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Sleep Apnea

Sleep apnea is a condition in which patients stop breathing repeatedly for very brief periods of time while asleep. Not only can sleep apnea cause fatigue and drowsiness that can interfere with your quality of life, it also appears to have some sort of relationship with serious health problems, such as heart attacks and strokes. Effective sleep apnea interventions are available, so patients should be aware of the signs and symptoms of this condition so that they can consult with a dentist about treatment.

Why Sleep Apnea Happens

The most common type of sleep apnea is obstructive, in which the soft tissues at the back of the throat to go slack and cover up the airway opening, forcing the patient to stop breathing briefly. Your brain recognizes that you have stopped breathing and wakes you briefly to resume respiration. Some risk factors for sleep apnea include obesity, family history of the condition, smoking, asthma, chronic nasal congestion and enlarged tonsils and adenoids.

Sleep Apnea | Friendly Dental | Lancaster OH

Symptoms And Consequences Of Sleep Apnea

Sleep apnea is marked by loud snoring, noticeable pauses in breathing during sleep and daytime drowsiness, along with issues such as frequent headaches or sore throats upon waking. Sleep apnea sufferers may also experience depression or mental fogginess as a result of the sleep deprivation.

The repeated apneic episodes deprive the body of much-needed oxygen, and as a result, sleep apnea has numerous consequences. The condition interferes with sleep, so patients who have sleep apnea often suffer from drowsiness throughout the day. Additionally, sleep apnea may contribute to a risk of high blood pressure, stroke or even sudden death. To reduce your risks of sleep apnea’s effects, it’s essential to pursue treatment if you have symptoms of the condition.

Sleep Apnea Treatment

Different approaches to sleep apnea treatment can be effective for patients. A continuous positive airway pressure (CPAP) mask is a common treatment, but many patients find these masks cumbersome and nearly as disruptive to sleep as the apnea itself. As such, patient compliance with CPAP masks is rather low.

Oral appliance therapy offers a more comfortable, convenient alternative for patients. An appliance that feels similar to a mouthguard is worn during sleep in order to hold the patient’s tongue or jaw in a forward position and reduce the chances that excess tissue at the back of the throat will obstruct the airway. Patients often find oral appliance therapy more tolerable than CPAP masks.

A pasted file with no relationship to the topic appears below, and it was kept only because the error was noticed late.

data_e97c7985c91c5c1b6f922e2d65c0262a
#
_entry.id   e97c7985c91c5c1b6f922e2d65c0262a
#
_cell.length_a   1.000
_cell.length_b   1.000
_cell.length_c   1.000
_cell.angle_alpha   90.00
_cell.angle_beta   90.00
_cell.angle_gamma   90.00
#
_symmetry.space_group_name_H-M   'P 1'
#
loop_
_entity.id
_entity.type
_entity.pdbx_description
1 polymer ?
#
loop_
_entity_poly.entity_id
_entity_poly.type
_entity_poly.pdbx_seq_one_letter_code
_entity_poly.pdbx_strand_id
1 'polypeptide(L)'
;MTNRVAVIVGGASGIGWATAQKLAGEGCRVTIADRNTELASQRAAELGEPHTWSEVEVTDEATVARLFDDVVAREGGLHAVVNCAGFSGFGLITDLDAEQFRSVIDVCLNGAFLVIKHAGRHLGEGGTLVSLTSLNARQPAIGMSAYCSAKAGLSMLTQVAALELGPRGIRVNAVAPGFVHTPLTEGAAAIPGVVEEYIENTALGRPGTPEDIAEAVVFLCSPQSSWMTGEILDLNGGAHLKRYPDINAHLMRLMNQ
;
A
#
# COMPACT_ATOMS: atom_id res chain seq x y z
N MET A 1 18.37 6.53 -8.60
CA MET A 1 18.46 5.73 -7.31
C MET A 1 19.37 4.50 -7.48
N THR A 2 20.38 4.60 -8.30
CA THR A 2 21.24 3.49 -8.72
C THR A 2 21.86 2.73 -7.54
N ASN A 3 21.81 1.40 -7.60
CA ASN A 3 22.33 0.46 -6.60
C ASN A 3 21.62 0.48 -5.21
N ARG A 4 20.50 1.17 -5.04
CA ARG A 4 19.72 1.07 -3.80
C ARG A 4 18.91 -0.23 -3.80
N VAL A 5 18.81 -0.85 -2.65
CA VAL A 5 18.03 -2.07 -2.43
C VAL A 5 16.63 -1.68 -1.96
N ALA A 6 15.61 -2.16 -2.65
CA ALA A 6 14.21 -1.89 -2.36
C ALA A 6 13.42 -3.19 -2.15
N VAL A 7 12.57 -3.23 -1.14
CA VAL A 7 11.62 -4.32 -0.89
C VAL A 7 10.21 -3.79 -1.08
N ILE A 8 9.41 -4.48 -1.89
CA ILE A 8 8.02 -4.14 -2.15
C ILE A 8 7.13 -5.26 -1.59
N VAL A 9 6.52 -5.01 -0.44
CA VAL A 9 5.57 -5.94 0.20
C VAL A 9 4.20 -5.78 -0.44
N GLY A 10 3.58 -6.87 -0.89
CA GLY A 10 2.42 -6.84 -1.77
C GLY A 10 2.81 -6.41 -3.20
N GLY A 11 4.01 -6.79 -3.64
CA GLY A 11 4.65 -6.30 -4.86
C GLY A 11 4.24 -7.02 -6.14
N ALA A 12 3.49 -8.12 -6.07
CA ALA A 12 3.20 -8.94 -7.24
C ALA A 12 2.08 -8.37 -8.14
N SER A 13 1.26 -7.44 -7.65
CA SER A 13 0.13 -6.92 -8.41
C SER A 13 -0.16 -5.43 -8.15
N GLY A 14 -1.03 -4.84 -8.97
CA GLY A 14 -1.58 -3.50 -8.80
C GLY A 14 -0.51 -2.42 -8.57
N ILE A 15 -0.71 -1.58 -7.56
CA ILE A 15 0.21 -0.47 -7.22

In cases when obesity is contributing to sleep apnea, weight loss can reduce symptoms somewhat, but this will not have an immediate effect, and patients are encouraged to pursue other treatments in the interim.

Common Sleep Apnea Questions

I snore. Is it possible that I have sleep apnea?

Snoring is definitely one of the hallmarks of sleep apnea, especially if it is excessively loud – enough so to wake up a sleeping partner. If you are known to snore and are experiencing other symptoms of sleep apnea, such as feeling fatigued after a full eight hours of sleep or frequent confusion or morning headaches, you should complete a sleep study to determine if you do indeed have sleep apnea.

During the sleep study, which can be done at a specialized center or in the comfort of your own home, you will wear monitors that track signals from your body indicating various characteristics of your sleep. Based on the results of the sleep study, you can then seek treatment for your sleep apnea.

What is the cause of sleep apnea?

Sleep apnea usually occurs when the airway opening is obstructed during sleep. This happens when excess tissue at the back of the throat collapses during sleep and slides over the airway opening. Breathing stops for a few seconds until the brain alerts the patient to wake up briefly and start breathing again.

In a less common form of sleep apnea, the electrical signals from the brain that prompt respiration is disrupted, causing the pauses in breathing. If you have sleep apnea, it’s important to know which type it is so that you can get the proper treatment. Undergoing a sleep study will confirm the diagnosis and inform your treatment.

How do CPAP machines and oral appliances differ?

CPAP (which stands for continuous positive airway pressure) masks cover the patient’s mouth and nose and force air into the airway in order to keep it open throughout sleep. These masks can be uncomfortable and inconvenient, as they also require access to a power source.

Oral appliances stand alone and hold either the tongue or the jaw in a position that makes it less likely that the tissue at the back of the throat will obstruct the airway opening. They look similar to mouthguards worn during sports and are far more comfortable and user-friendly than CPAP masks.

What are the side effects of an oral appliance?

Oral appliance therapy can cause side effects, including dry mouth or excessive salivation, mild tooth and jaw discomfort and temporary changes to the bite. If you experience any side effects from your oral appliance, be sure to consult with your dentist who can recommend steps to take to address them.